Bluetongue: how to spot and report the disease

Advice on what to do if you suspect there is an outbreak of this infectious disease.

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Bluetongue is a notifiable insect-borne viral disease that affects sheep, cattle, other ruminants such as goats and camelids such as IIasmas. It cannot be spread directly between animals and relies on the midge as a vector for transmission.

It does not affected people or food safety, but outbreaks can result in prolonged animal movement and trade restrictions.

The last outbreak in England, Scotland or Wales was in 2007.

Animal keepers should be very vigilant for any signs of notifiable disease and report any suspected cases to APHA immediately. When importing animals into Scotland, animal keepers should ensure they consider the risks carefully and check the health status of the animals. Animal keepers should also consult their vet on other measures, such as protective vaccination.

Bluetongue has been reported in a number of European countries. See the current outbreak assessments and the map of restriction zones in place across Europe for more detail.

You should discuss the risks of importing stock from BTV affected countries with your vet.

Clinical Signs

Infection with bluetongue can significantly compromise livestock welfare, both in terms of unpleasant symptoms and a potentially high mortality rate (around 30%).

Animals can recover from the disease. Such animals become immune to the strain with which they were infected and, after around 60 days, they stop shedding virus into the bloodstream, meaning that they no longer pose a risk in terms of onward infection of the midge population. However, there are long terms impacts on productivity and fertility.

The clinical signs are more apparent in sheep, than other ruminants, and can include:

  • fever
  • swelling of the head and neck
  • inflammation and ulceration of the mucous membrane of the mouth, nose and eyelids
  • lameness
  • loss of muscle tone and weakness
  • haemorrhages in the skin and other tissues
  • respiratory signs such as froth in the lungs and an inability to swallow and discolouration; swelling of the tongue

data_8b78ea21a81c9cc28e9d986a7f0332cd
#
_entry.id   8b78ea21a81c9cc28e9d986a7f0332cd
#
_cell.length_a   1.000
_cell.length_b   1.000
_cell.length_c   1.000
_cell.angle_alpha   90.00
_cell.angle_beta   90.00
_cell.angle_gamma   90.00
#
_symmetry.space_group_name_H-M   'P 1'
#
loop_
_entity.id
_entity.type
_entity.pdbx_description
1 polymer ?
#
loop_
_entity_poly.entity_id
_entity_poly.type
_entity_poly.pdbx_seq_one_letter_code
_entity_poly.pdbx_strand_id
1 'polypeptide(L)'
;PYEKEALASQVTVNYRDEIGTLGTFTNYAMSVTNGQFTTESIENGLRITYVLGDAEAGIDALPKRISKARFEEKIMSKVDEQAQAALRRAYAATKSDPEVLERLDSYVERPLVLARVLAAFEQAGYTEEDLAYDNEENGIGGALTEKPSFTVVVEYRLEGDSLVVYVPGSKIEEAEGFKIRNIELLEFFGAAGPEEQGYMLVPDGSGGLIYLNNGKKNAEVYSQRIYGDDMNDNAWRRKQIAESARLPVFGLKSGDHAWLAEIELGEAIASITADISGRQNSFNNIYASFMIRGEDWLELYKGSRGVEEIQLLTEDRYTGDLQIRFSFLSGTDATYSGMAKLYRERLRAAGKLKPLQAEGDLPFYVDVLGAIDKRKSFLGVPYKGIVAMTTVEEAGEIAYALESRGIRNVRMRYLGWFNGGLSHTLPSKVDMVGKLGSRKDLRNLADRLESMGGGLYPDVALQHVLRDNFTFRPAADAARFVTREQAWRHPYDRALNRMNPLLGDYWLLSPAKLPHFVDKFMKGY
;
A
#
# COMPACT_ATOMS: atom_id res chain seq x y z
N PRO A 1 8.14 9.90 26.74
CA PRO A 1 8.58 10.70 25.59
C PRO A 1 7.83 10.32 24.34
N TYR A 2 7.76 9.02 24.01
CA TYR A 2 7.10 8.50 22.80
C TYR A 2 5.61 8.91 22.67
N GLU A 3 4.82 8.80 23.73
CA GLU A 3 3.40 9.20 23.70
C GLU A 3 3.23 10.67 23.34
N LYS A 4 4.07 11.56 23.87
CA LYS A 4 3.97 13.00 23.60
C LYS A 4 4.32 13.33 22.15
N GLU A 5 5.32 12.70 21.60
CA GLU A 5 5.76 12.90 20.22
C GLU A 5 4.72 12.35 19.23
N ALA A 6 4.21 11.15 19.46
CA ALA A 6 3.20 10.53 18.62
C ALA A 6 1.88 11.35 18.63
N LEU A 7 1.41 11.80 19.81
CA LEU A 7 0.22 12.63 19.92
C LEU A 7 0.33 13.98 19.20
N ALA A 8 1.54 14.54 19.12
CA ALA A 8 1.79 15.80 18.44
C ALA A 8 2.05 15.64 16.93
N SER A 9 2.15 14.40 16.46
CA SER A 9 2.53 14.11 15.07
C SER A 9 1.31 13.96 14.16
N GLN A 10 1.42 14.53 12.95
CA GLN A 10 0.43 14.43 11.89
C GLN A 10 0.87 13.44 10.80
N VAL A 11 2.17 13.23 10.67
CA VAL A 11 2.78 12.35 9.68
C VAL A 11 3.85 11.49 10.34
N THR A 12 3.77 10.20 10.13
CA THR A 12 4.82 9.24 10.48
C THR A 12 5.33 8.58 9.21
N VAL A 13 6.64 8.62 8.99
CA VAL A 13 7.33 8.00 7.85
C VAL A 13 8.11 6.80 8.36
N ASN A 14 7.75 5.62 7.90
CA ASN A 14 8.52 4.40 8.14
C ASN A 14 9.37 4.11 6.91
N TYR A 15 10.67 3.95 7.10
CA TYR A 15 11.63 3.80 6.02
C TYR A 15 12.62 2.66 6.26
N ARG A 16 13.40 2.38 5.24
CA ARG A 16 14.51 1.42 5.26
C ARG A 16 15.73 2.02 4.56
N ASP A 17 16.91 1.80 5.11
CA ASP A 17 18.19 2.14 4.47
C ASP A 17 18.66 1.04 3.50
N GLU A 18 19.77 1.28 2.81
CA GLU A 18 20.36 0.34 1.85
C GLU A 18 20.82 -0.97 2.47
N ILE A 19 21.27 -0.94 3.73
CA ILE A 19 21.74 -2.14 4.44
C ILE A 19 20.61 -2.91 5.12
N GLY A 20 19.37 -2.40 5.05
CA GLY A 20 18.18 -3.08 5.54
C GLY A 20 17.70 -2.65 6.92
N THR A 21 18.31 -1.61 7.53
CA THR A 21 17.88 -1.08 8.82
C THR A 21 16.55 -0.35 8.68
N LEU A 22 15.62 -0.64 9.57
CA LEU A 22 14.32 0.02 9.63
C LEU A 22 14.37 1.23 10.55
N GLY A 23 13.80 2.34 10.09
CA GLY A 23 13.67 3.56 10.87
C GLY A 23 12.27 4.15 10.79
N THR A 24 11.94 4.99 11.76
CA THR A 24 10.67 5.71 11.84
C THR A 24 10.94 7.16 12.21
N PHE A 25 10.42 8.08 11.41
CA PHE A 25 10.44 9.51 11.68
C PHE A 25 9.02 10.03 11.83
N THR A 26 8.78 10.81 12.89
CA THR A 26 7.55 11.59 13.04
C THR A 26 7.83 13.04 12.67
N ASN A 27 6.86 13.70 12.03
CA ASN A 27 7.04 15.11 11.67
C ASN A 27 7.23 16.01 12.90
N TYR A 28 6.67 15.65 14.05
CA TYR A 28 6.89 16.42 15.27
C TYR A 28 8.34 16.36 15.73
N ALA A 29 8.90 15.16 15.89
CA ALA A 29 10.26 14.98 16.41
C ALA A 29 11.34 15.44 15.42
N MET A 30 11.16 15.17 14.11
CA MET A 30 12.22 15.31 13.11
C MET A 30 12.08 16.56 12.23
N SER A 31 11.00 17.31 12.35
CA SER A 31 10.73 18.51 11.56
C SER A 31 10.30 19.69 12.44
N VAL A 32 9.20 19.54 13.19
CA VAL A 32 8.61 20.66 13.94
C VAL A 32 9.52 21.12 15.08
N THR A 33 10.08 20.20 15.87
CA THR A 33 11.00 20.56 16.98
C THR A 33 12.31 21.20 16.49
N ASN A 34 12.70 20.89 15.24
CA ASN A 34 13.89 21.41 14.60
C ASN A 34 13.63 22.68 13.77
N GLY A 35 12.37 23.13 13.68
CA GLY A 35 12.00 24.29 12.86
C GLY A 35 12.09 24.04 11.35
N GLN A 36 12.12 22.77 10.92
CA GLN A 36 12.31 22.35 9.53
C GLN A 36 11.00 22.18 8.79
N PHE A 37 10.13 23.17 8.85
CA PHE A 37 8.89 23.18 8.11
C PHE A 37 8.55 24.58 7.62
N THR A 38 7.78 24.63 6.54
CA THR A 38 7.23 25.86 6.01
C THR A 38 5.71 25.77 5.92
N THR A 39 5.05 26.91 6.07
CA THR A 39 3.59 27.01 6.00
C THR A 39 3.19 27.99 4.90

• abortion/stillbirth, or birth defects in newborn animals

Although bluetongue usually causes no apparent illness in cattle or goats, cattle may display clinical signs including:

  • nasal discharge
  • swelling and ulceration of the mouth
  • swollen teats
  • abortion/stillbirth, or birth defects in newborn animals

If you suspect signs of any notifiable diseases, you must immediately notify your Scotland: field service local office at the Animal and Plant Health Agency (APHA). Failure to do so is an offence. 


How bluetongue is spread

Midges carry the bluetongue virus. They are infected with the virus when they bite an infected animal. The virus spreads when the infected midge bites an uninfected animal. Once a midge has picked up the BTV virus it will be a carrier for the rest of its life.

The midge season in the UK is usually April to November. The weather, especially temperature and wind direction, affects how quickly, and how far midges can spread the disease.

Human health implications

The disease does not affect humans.

How to control the disease

The measures to control and eradicate the disease include vector control, (use of insecticides in the animal premises and in the areas where these insects live, insect repellents onto animals, mosquitoes nets, etc.), restriction to movements of live ruminants from affected areas to non-infected regions where the vector is present and the use of vaccines.

If bluetongue is confirmed APHA will control the outbreak by following the contingency plan for exotic notifiable diseases and the bluetongue control strategy.

Guidance on the import of animals from bluetongue affected countries and movement restrictions during an outbreak is available on


Vaccination is the best way to protect animals from the bluetongue virus. You should discuss with your vet whether vaccination would benefit your business.

You need to get a general licence to vaccinate your animals if they’re outside a restricted zone for bluetongue.

It can take up to six weeks for your animals to be fully immune as your animals must have two injections of the vaccine, three weeks apart.

Vets can apply to the Veterinary Medicines Directorate for a Special Import Certificate (SIC).

The certificate allows keepers to import safe and effective bluetongue vaccine directly from the EU to vaccinate their stock.

It is important to practice good hygiene when vaccinating animals as bluetongue can also be transmitted through dirty needles.


Powers for the control of bluetongue are laid out in:


Biosecurity is about being aware of the ways disease can spread and taking every practical measure to minimise the risk of disease spreading. The advice details practical things you can do on your farm to help prevent the introduction and spread of bluetongue to and from your animals.  


If you suspect signs of any notifiable diseases, you must immediately notify your Scotland: field service local office at the Animal and Plant Health Agency (APHA). Failure to do so is an offence. 

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